Africa

BUSINESS ABUSES OP-ED

Corporate human rights abuses can be curbed across Africa with buy-in from governments to honour the UN treaty

Corporate human rights abuses can be curbed across Africa with buy-in from governments to honour the UN treaty
A general view of a Human Rights Council session at the United Nations. (Photo: Flickr / United Nations)

On 28 and 29 June, community members, popular formations and civil society organisations from across the African continent gathered in Johannesburg to participate in the African Regional Indaba on the UN Binding Treaty on Transnational Corporations and Human Rights. 

At the African Regional Indaba last week, community members learnt about the current status of negotiations and got to know the content of drafts of the binding treaty, so as to better articulate demands to be made to the continent’s governments. The Indaba, attended by more than a hundred people from nearly 20 countries, adopted a resolution to be handed over to African governments as a basis for negotiating a strong, people-led, pro-poor binding treaty.

Background

In July 2014, the UN Human Rights Council passed a historic Resolution (A/HRC/RES/26/9) for the elaboration of an international legally binding instrument on transnational corporations and other business enterprises with respect to human rights. The treaty process was first sponsored by Ecuador and South Africa and supported by five Asian members of the UNHRC. 

This resolution followed decades of discussions about the plague of corporate human rights abuses. The international community has developed a series of soft legal instruments, culminating in the 2011 UN Guiding Principles on Business and Human Rights, a set of guidelines for states and companies to prevent and address human rights abuses committed in business operations. However, the UN Guiding Principles are considered by many to be a “soft” approach consisting of the adoption of voluntary guidelines for businesses. 

The UN binding treaty on transnational corporations and human rights is of immense importance to communities, workers, and the environment in Southern Africa. This treaty aims to address the power imbalance between transnational corporations (TNCs) and affected communities by establishing international legal obligations to protect human rights and hold corporations accountable for their actions.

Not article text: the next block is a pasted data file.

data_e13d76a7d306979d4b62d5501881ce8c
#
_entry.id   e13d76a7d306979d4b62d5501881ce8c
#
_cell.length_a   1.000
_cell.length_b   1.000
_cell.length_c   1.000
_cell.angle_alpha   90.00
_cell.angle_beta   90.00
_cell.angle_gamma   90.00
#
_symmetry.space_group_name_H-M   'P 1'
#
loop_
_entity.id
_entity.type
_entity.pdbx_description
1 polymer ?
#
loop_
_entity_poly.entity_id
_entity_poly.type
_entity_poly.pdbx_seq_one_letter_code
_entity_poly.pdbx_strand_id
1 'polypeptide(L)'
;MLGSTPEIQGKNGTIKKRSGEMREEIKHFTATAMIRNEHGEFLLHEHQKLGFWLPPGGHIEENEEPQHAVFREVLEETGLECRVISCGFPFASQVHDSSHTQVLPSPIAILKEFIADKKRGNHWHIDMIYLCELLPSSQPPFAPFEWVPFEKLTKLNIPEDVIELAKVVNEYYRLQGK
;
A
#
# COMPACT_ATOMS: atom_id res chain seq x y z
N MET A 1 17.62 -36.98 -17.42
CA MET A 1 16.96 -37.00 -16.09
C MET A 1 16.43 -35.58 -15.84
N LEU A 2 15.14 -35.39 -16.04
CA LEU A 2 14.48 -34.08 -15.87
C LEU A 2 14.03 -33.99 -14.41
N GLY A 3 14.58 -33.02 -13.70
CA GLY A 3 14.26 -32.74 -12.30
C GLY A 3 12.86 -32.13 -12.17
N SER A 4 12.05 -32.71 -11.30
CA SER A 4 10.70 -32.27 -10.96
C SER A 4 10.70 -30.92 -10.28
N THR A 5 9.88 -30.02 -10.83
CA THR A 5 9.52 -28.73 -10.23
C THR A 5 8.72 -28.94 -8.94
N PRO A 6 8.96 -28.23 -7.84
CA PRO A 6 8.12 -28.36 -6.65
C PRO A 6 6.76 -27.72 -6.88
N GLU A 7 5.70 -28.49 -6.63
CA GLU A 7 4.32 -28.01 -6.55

In Southern Africa, communities are often the ones who suffer as a result of the activities of transnational corporations, particularly in extractive industries such as mining. Often marginalised and lacking adequate legal protection, these communities face numerous human rights abuses, including forced displacement, land grabbing, and environmental degradation. 

The binding treaty provides an opportunity to strengthen the rights of affected communities and ensure their voices are heard.

The environment in Southern Africa is also under severe threat from the activities of transnational corporations. Irresponsible corporate practices such as pollution, deforestation and water consumption have serious consequences for local ecosystems and biodiversity. 

Transnational corporations often benefit from the support of trade and energy agreements that provide them with a degree of impunity and allow them to engage in various economic ills, including illicit financial flows, wage evasion, and other harmful practices. These agreements provide transnational corporations with favourable conditions that allow them to circumvent national regulations and operate with minimal accountability. 

The binding treaty can help put in place stronger regulations and accountability mechanisms to mitigate environmental damage and promote sustainable practices. 

Extraterritorial obligations